5 Healthy Cold-weather Foods to Warm You Up


Hot Apples

You've undoubtedly heard of a bad apple. Sure, a bad apple can spread its rottenness to the whole bushel, but a really bad apple isn't rotten -- it's packed with unhealthy calories, sugars and fats. Think of candied apples, apple pie and apple chunks in a sugary breakfast cereal. Thing is, apples are plenty tasty and healthy without making a bunch of man-made alterations. To make apples into a warm treat for cold days, you need do little more than warm them up.

De-core enough apples for you and your family or friends, put them in a crock pot and in a few hours you'll have a warm dessert with no added guilt [source: Skinny Chef]. Another faster option is to slice the apples, place them on a cookie sheet and heat them at about 300 degrees Fahrenheit (about 149 degrees Celsius) until slightly browned. If you desire, add them to a bowl, toss in some walnuts and top with low-fat yogurt [source: List My Five].

There's no need to emerge from the cold weeks and months without your health and fitness. With exercise and these delicious but healthy options you'll be ready to hit the beach when the sunshine returns.

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  • Braaten, Brenda. "Nutritional Considerations for Cold Weather Hiking." Backpacking Light. June 25, 2001. (Aug. 2, 2012) http://www.backpackinglight.com/cgi-bin/backpackinglight/00040.html?id=zd969cJB:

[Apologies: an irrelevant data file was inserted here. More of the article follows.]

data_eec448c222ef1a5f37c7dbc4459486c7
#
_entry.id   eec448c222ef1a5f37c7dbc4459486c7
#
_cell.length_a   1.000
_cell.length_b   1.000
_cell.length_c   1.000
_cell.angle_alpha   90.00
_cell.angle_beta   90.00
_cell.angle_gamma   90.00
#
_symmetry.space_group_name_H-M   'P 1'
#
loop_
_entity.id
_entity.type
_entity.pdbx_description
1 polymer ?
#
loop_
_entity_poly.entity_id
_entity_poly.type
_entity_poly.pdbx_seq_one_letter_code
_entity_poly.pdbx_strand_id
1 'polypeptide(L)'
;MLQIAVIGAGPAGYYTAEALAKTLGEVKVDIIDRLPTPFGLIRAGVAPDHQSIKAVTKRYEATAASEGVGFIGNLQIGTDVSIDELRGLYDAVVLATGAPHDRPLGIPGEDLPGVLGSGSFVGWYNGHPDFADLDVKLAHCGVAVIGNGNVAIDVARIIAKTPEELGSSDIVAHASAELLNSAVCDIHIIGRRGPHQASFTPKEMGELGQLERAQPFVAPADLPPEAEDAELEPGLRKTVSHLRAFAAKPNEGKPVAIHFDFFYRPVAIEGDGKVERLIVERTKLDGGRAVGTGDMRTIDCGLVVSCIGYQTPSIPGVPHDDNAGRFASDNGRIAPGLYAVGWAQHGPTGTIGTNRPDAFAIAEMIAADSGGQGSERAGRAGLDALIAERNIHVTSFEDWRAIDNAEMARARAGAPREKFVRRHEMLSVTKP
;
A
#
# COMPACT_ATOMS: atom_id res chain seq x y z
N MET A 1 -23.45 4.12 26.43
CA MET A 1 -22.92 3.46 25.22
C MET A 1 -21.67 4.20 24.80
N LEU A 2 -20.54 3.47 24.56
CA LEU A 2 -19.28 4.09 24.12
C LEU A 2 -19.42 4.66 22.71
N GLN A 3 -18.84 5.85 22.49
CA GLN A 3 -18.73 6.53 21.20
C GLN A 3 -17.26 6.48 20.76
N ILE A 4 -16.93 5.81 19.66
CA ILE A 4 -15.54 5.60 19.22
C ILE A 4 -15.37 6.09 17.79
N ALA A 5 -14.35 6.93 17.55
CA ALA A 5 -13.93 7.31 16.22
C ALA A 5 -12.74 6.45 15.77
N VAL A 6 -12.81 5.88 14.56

• List My 5. "The Top Five Healthy Cold Weather Snacks." Nov. 2, 2010. (Aug. 2, 2012) http://www.listmyfive.com/623d8f43/The-Top-Five-Healthy-Cold-Weather-Snacks
  • Skinny Chef. "Crock-Pot Baked Apples." 2008. (Aug. 2, 2012) http://skinnychef.com/recipes/baked-apples
  • Watts, Anita. "Popcorn Packs a Surprise!" Film Journal International. July 11, 2012. (Aug. 5, 2012) http://www.filmjournal.com/filmjournal/content_display/columns-and-blogs/snack-corner/e3i1b9db93de1b925266067f5d4cf5bb109
  • Weil, Andrew. M.D. "Creamy Tomato Soup." (Aug. 2, 2012) http://www.drweil.com/drw/u/RCP00226/Creamy-Tomato-Soup.html
  • The World's Healthiest Foods. "Spinach." (Aug. 5, 2012) http://www.whfoods.com/genpage.php?tname=foodspice&dbid=43


U.S. Workers Get 1,292 Extra Calories per Week From Snacks at Work

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